It’s true that even western Ukraine is not safe; Lviv receives major attacks, as do other cities and villages across the region. People run to the shelters and sing songs, call their families and even try to do work. It’s impossible to schedule your life around bombing, electricity cuts and other stresses, but Ukrainians are getting pretty good at it.

“We’re going to have to do a ton of homework when the war is over.”

That’s my dad.

“We’re actually already starting it,” he continued. “We’ll need to rebuild, better and more inclusive, and we’ll need to take care of ourselves. We cannot lose our minds when we finally win.”

I worry about that, too: about people’s souls and how to save them so they don’t carry all the trauma and damage after the war. I worry about Ukrainians, myself included; but I have no doubts about our resilience.

I am turning 30 in a few days, and while I don’t celebrate my birthdays much, I will have a small celebration this year. I’ll donate more to the army and I’ll meet with a friend I have not seen in a year. Maybe I’ll go to the theatre, too, as I haven’t been there in a long time. Those small things matter, and I, like millions of Ukrainians, appreciate them.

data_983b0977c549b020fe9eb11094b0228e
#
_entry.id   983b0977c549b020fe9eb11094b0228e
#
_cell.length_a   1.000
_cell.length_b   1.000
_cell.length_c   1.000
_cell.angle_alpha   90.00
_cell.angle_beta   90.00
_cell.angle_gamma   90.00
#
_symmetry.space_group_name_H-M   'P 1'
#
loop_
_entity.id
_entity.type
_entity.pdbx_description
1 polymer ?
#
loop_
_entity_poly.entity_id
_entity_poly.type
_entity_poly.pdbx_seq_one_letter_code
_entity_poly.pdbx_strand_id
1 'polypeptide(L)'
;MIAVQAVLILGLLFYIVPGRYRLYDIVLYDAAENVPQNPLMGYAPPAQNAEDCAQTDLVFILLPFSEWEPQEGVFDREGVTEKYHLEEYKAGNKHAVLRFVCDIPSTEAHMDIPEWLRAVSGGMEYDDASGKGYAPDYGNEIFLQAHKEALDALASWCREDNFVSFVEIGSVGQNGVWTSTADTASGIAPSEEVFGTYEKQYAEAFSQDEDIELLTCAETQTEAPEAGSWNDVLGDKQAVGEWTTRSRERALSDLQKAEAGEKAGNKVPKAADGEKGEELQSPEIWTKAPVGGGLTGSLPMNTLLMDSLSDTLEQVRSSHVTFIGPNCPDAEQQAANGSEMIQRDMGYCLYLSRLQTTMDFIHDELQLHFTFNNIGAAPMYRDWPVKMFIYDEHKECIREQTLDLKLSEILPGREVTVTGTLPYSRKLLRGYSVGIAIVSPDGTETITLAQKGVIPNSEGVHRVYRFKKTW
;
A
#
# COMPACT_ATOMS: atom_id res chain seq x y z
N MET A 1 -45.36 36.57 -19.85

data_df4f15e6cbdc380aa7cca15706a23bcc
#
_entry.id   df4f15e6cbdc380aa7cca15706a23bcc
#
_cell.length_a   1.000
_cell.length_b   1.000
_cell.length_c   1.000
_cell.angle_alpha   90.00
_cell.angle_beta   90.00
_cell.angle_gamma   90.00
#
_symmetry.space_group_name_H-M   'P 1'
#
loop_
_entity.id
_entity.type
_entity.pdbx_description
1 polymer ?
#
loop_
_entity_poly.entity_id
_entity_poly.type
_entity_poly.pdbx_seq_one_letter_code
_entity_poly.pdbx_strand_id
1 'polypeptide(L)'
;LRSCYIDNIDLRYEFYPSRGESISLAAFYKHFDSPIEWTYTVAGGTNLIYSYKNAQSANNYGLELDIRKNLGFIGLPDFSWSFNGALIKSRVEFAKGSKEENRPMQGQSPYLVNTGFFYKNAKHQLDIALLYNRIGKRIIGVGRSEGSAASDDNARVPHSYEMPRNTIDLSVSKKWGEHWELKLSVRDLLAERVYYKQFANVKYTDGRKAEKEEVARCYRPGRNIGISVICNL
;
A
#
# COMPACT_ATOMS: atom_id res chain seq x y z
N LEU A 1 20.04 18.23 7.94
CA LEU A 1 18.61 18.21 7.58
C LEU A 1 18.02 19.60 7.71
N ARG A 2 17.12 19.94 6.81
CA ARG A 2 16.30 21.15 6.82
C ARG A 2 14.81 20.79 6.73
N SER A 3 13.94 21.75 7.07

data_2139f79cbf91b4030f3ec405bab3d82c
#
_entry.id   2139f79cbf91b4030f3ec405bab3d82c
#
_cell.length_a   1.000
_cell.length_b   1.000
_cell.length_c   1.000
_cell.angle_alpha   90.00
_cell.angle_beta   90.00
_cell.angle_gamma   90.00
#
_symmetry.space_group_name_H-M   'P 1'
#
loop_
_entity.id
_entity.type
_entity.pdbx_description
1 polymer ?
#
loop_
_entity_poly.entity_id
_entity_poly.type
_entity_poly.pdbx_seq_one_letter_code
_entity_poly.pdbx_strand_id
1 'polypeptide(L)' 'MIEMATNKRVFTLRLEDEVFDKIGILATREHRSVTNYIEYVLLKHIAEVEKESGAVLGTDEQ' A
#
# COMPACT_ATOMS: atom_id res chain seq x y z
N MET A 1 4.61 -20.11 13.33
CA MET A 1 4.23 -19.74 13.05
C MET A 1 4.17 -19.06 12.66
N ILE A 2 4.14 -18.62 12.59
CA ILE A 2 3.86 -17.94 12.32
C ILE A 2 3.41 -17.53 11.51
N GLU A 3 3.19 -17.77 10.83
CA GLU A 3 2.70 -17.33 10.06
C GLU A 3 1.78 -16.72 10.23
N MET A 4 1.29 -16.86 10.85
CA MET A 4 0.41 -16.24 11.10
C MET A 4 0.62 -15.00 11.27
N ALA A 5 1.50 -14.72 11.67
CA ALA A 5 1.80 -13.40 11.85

It’s strange to live every day with a realization that someone out there is trying to kill you. That someone is a Russian soldier, a person out of flesh and blood, who hates me for being me. But I won’t let that hatred break me. I have to live: work, dream and build, so others can do the same.

As we’re entering this year rather solemnly, with caution and restrained emotions, we remain hopeful. My mom told me that people were singing songs and shouting “Glory to Ukraine” throughout New Year’s Eve. It happened all over the country. People filmed themselves singing in the basements as they were welcoming 2023.

I, too, am hopeful and grateful that I am alive, and that I’ve got a big blue-and-yellow flag in front of my house. Before the big war, we’d put it there for the Independence Day and other holidays. But last year, we’ve kept it since February 24.

It’s still standing, and it will stand.

Anna Romandash is an award-winning journalist from Ukraine.

This story was originally published in the winter edition of Notre Dame Magazine.